Ahead of a state visit by South Korean President Yoon Suk Yeol, the White House announced this week that the U.S. will deploy nuclear submarines to the country.
Officials cited the continued threat from communist North Korea as spurring its strengthening of its commitment to defend the South. Biden administration officials melodramatically declared the so-called “Washington Declaration” as the most important since the Cold War ended.
— New York Post (@nypost) April 26, 2023
A senior White House official said the U.S. will “take steps to make our deterrence more visible through the regular deployment of strategic assets, including a U.S. nuclear ballistic submarine visit to South Korea.”
According to White House officials, an American nuclear submarine has not docked in South Korea since the early 1980s.
The official further pledged a strengthening of training programs and war simulations to improve readiness to defend against possible North Korean aggression.
The goal is to further integrate South Korean non-nuclear armaments into the alliance’s strategic planning.
However, this deployment will not include nuclear weapons based in the country. It will temporarily raise the amount of military hardware sent to South Korea. This will include nuclear-armed submarines and bombers.
The Washington Declaration will also form a new U.S.-South Korea nuclear consultative group (NCG). The White House reported that the effort will be based on “nuclear and strategic planning issues.”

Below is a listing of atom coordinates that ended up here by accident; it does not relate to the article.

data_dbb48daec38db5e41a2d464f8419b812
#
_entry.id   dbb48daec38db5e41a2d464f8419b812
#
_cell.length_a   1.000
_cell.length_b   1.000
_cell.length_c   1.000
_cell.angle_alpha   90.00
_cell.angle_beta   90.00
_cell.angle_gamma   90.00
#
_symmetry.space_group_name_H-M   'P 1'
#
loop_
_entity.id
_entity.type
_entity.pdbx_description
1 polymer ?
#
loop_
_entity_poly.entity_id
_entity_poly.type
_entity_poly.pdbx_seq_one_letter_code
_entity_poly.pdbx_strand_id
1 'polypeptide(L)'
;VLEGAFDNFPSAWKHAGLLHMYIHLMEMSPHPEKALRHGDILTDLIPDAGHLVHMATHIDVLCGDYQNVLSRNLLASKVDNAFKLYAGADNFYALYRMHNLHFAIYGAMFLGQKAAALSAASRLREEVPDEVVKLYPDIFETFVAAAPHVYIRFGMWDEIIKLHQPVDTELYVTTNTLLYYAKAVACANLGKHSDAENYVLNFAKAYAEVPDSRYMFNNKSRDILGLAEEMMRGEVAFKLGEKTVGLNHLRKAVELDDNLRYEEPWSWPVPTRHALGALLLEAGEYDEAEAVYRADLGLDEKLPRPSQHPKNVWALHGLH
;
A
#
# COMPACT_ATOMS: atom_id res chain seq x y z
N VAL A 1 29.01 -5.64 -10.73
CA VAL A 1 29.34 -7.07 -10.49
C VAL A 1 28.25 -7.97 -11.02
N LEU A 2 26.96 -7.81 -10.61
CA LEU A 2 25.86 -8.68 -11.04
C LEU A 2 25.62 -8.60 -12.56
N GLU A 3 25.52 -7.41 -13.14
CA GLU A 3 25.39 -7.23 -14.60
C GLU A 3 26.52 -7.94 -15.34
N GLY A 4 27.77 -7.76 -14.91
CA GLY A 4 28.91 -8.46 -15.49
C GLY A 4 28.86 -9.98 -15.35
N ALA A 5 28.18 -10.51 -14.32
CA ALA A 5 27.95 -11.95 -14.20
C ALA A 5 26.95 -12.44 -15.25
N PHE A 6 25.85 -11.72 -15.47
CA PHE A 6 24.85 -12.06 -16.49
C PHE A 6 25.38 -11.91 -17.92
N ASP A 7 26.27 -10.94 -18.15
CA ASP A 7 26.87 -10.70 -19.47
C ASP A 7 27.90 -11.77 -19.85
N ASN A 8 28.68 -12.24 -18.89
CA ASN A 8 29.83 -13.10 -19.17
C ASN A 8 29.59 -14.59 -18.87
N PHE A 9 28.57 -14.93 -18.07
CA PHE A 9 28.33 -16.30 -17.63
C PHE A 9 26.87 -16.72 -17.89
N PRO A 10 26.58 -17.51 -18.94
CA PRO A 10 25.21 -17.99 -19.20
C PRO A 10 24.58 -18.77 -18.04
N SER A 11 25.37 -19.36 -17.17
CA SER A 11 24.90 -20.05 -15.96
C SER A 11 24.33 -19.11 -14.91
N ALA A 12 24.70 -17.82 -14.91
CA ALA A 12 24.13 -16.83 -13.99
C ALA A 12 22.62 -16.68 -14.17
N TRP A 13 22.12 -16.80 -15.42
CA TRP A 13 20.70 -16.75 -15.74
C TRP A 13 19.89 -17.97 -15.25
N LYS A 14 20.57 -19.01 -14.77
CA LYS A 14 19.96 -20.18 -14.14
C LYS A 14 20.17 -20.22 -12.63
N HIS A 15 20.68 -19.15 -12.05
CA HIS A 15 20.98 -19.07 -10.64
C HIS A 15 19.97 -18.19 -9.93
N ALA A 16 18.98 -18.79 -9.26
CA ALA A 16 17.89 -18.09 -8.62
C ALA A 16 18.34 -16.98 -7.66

Interestingly, the administration said the NCG will be in the mold of joint efforts with European allies “during the height of the Cold War.”
South Korea signed on to the United Nations Nuclear Non-proliferation Treaty in 1975, which prohibits it from acquiring nuclear weapons. Yoon is expected to “reaffirm” that commitment while in Washington visiting with President Biden.
That treaty is hardly popular in modern South Korea. A poll conducted early last year by the Chicago Council on Global Affairs found an overwhelming majority of the nation sees the need for more advanced weaponry.
A full 71% supported Seoul developing nuclear weapons for itself, and another 56% endorsed having U.S. nuclear arms deployed in South Korean territory. Asked to choose between the two options, 67% supported developing the weapons at home while only 9% backed a U.S. origin.